Photo above: The first H7N9 bird flu patient in Beijing, a girl surnamed Yao, accompanied by her parents, receives a certificate from Ditan Hospital for her brave composure during her hospitalization there.
CHINA - China's top health authority confirmed that a family infected by H7N9 in Shanghai might involve human-to-human transmission of the new bird flu strain.
The family involves two brothers and their 87-year-old father, who died on March 4 and was reportedly China's first human death from H7N9.
The elder son, who has recovered from the disease, was previously confirmed to have contracted the virus, the Chinese National Health and Family Planning Commission said on Wednesday at a media briefing.
However, the results of a test on the younger son were not available.
"Further investigations are still under way to figure out whether the family cluster involved human-to-human transmission," said Feng Zijian, director of the health emergency centre of the Chinese Center for Disease Control and Prevention.
Previous reports said the father had not been outside his home during the two weeks before the onset of his disease, which was five days after one or both of his sons were hospitalized with pneumonia symptoms.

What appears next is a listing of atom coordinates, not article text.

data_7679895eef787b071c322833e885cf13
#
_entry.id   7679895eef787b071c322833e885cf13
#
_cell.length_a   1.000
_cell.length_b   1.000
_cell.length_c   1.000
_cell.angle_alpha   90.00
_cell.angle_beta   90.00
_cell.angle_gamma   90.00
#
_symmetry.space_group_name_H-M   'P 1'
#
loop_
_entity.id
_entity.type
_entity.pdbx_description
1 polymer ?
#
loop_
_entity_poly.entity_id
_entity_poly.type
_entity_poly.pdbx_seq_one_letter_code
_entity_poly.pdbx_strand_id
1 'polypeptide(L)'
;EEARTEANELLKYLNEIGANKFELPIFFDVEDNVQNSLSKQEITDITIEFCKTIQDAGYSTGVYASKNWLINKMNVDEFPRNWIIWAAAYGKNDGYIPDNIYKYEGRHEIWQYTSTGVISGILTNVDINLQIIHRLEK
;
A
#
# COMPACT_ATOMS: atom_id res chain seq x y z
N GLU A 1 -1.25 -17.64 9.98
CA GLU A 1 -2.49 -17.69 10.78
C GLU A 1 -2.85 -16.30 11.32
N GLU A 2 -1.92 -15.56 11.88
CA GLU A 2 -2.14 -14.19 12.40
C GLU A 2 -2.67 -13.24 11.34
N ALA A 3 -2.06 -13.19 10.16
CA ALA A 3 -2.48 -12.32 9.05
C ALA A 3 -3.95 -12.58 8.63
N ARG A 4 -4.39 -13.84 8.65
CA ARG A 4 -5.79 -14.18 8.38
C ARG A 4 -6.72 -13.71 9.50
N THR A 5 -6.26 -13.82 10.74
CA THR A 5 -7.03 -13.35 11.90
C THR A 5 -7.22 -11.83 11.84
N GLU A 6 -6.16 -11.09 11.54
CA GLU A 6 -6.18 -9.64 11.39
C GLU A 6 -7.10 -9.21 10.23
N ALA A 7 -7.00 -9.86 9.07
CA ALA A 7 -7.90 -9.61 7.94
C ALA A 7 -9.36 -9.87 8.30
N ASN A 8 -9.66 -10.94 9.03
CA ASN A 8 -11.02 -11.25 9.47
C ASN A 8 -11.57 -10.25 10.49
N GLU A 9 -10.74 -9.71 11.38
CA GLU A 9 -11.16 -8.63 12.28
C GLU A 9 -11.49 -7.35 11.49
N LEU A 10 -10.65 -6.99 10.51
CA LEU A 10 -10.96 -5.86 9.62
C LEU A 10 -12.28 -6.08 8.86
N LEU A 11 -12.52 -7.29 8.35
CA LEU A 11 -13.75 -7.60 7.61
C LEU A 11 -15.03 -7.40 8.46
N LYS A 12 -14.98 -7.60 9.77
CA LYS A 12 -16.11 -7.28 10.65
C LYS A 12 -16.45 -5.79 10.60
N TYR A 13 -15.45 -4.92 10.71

Premier Li Keqiang vowed at a State Council meeting on Wednesday to use nationwide medical resources to cope with the flu.
The virus mainly jumps from birds to humans, and "human-to-human transmission, in theory, is possible, but is highly sporadic", Feng said.
Bird flu viruses, including the new strain of H7N9, do not easily infect humans, he added. "Notably, long-term and unprotected exposure to the infected person might result in another human infection."
Zeng Guang, chief epidemiologist with China CDC, said people infected with H7N9 can transmit the virus within a period of time, in which they could possibly infect others.
"But that's highly rare and could be limited to within a family," Feng said, explaining that only genetically vulnerable groups like close family members might be get infected.
The ability of the virus to spread among people is very weak, so transmission cannot spread beyond one person, he added. That belief is based on experience and studies with other bird flu strains such as H5N1.
"People don't need to panic, because such limited human-to-human transmission won't prompt a pandemic," he said.
Michael O'Leary, the World Health Organisation's China representative, agreed and said there is no evidence to date of sustained or efficient human-to-human transmission, which would pose a real risk of a pandemic.
Feng said the government has been drafting plans for a pandemic response, and has initiated research and development of vaccines against H7N9.
As of Wednesday, China has reported 82 human infections of H7N9, including 17 deaths.
About 40 per cent of the patients had no contact with poultry or environments where birds were located, previous epidemiological studies found. It remains a mystery how they became infected, Zeng said.
However, Feng raised questions over the accuracy of information collected.
"Only half of the sufferers could tell clearly if they were exposed to fowl or related environments," he said.